Some organisations have queried the amount of Personal Identifiable Information (PII) that we share on Loop and how this aligns with sector best practice. As a result we have asked local communities and created country specific policies on what PII can be shared, if the author gives consent, and what we should redact, even if the author gives consent for it to be shared. For example: women in Ukraine felt that Loop, redacting their name from posts, is paternalistic and condescending, suggesting they don't know how to manage their identity, especially considering they were already using Telegram and other social media platforms actively, where there is no moderation and people can contact them directly. Alternatively, survivors of abuse from Somalia or Zambia appreciated this additional level of scrutiny on what was shared online. We have thus enabled a controlled, redacting of data possible for trained moderators, based on country and story specific criteria, and securely keeping original text confidential. See our blog for more information.
We also see that organisations, representing survivors, are not yet supporting survivors to report in through Loop. During the prototyping in Zambia legal aid clinics and organisations providing shelter for survivors of sexual abuse, said that they saw the value in the aggregate data that can be collected through Loop to help them to evidence the scale and patterns of abuse that they see in their workplace. They stated that the Statistics page could help them to advocate for and influence greater accountability and increased investment in assistance services. However, we have not yet evidenced this happening and need to work more closely with key agents of change to understand what barriers they see in starting to use Loop.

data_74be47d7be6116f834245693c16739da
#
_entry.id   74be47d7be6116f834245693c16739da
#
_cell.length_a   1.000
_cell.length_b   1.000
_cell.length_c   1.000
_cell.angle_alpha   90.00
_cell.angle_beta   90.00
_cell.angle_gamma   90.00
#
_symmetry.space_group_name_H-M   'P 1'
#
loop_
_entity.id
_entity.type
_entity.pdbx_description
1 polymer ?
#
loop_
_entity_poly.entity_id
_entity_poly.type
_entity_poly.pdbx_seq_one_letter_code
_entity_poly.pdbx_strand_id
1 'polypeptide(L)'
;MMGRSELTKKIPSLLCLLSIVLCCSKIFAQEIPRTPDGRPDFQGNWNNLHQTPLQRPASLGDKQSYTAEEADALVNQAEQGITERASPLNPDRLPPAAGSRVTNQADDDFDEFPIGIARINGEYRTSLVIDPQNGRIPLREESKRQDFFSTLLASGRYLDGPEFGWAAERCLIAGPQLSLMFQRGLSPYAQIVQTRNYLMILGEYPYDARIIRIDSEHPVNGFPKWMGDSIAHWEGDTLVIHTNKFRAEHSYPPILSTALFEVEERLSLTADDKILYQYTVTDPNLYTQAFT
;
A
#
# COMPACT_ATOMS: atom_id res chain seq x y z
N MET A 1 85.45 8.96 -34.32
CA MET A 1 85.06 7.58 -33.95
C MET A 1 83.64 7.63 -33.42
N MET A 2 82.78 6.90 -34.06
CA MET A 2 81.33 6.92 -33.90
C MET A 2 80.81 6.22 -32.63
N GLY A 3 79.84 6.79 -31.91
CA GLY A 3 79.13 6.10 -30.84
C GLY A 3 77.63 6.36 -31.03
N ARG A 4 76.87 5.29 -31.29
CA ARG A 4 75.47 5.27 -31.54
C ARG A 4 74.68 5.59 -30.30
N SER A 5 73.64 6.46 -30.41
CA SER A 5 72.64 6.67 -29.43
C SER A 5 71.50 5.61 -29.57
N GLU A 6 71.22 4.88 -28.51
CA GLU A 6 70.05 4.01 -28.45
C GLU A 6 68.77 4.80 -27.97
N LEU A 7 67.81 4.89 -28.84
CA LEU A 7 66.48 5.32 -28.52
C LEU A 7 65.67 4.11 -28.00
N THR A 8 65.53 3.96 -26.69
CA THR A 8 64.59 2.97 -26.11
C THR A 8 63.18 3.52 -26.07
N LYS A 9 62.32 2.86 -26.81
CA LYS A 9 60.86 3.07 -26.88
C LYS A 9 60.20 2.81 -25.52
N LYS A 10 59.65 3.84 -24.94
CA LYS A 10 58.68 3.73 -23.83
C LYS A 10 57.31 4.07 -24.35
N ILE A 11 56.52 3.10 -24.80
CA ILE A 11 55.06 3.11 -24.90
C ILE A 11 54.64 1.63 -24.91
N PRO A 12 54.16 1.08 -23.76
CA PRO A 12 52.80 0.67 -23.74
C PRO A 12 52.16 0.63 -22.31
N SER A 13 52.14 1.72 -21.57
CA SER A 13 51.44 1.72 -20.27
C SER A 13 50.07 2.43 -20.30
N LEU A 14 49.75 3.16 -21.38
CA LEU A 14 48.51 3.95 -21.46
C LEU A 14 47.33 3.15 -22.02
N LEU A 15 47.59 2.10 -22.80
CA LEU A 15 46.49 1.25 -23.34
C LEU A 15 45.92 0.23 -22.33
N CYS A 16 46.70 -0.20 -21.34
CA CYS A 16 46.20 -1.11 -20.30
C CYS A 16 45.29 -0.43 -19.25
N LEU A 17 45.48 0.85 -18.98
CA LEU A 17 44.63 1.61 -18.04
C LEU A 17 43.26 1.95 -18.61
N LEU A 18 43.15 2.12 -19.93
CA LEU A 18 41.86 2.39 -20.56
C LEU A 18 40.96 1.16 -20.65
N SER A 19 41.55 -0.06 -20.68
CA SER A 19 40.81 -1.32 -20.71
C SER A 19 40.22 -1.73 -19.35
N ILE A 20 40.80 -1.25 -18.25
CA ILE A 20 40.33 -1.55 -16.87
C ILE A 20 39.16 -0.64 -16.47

Learning 6. We evidenced that real time data helps to improve data collection approaches
We know that data collection approaches are designed by people from the HQ and delivered by local populations. If these are done through systems which are paper based or offline, where all of the data is entered and analysed at the end, there is a potential to not be able to fix errors in the design process early on.
Current data collection methods involve a number of steps in the process, such as:
The use of real time data collection methods can contribute to cutting out complex steps, potential errors in the processing and make the data more actionable by more people. We have seen that the real time analysis enabled changes to the collection processes in near real time.